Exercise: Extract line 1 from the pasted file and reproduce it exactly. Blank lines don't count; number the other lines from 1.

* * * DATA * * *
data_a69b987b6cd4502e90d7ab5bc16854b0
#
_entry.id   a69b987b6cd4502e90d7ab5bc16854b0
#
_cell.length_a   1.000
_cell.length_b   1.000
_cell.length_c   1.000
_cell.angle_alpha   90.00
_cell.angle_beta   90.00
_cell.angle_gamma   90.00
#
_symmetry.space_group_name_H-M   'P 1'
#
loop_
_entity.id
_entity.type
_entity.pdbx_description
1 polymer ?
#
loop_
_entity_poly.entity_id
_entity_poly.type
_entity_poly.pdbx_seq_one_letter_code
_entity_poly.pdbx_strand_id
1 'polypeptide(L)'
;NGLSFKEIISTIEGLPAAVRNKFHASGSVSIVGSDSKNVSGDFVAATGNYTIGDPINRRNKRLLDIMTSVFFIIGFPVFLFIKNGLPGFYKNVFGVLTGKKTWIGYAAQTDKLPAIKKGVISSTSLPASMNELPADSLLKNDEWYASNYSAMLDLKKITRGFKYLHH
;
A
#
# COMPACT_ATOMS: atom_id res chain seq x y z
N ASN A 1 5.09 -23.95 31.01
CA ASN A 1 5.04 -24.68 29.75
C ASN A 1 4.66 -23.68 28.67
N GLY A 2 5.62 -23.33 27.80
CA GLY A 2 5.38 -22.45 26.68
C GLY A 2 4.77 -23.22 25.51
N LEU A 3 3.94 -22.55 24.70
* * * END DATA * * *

data_a69b987b6cd4502e90d7ab5bc16854b0